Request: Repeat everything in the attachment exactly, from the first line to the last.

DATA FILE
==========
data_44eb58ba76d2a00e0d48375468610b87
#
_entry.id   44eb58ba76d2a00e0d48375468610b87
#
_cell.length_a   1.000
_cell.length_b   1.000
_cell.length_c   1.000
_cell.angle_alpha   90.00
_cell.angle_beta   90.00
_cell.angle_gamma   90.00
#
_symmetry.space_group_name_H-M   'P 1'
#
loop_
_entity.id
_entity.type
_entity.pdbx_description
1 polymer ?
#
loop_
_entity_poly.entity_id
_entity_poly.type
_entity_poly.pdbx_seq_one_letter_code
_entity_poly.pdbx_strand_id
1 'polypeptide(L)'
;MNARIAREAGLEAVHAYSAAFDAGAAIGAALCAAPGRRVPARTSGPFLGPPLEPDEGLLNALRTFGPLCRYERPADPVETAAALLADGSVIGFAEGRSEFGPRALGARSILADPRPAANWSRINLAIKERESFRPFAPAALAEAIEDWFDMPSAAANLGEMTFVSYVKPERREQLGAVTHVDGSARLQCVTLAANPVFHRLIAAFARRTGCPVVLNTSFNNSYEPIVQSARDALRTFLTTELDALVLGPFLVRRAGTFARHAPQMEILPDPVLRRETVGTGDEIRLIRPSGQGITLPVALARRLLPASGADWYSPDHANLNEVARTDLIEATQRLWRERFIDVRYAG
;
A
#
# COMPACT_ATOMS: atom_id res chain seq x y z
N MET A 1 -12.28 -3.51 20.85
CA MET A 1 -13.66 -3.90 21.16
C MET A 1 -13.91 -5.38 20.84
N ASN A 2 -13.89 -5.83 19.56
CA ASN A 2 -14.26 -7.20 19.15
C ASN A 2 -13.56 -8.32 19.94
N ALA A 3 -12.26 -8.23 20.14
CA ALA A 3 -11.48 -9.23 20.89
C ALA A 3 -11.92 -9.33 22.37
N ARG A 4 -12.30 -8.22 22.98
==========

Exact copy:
data_44eb58ba76d2a00e0d48375468610b87
#
_entry.id   44eb58ba76d2a00e0d48375468610b87
#
_cell.length_a   1.000
_cell.length_b   1.000
_cell.length_c   1.000
_cell.angle_alpha   90.00
_cell.angle_beta   90.00
_cell.angle_gamma   90.00
#
_symmetry.space_group_name_H-M   'P 1'
#
loop_
_entity.id
_entity.type
_entity.pdbx_description
1 polymer ?
#
loop_
_entity_poly.entity_id
_entity_poly.type
_entity_poly.pdbx_seq_one_letter_code
_entity_poly.pdbx_strand_id
1 'polypeptide(L)'
;MNARIAREAGLEAVHAYSAAFDAGAAIGAALCAAPGRRVPARTSGPFLGPPLEPDEGLLNALRTFGPLCRYERPADPVETAAALLADGSVIGFAEGRSEFGPRALGARSILADPRPAANWSRINLAIKERESFRPFAPAALAEAIEDWFDMPSAAANLGEMTFVSYVKPERREQLGAVTHVDGSARLQCVTLAANPVFHRLIAAFARRTGCPVVLNTSFNNSYEPIVQSARDALRTFLTTELDALVLGPFLVRRAGTFARHAPQMEILPDPVLRRETVGTGDEIRLIRPSGQGITLPVALARRLLPASGADWYSPDHANLNEVARTDLIEATQRLWRERFIDVRYAG
;
A
#
# COMPACT_ATOMS: atom_id res chain seq x y z
N MET A 1 -12.28 -3.51 20.85
CA MET A 1 -13.66 -3.90 21.16
C MET A 1 -13.91 -5.38 20.84
N ASN A 2 -13.89 -5.83 19.56
CA ASN A 2 -14.26 -7.20 19.15
C ASN A 2 -13.56 -8.32 19.94
N ALA A 3 -12.26 -8.23 20.14
CA ALA A 3 -11.48 -9.23 20.89
C ALA A 3 -11.92 -9.33 22.37
N ARG A 4 -12.30 -8.22 22.98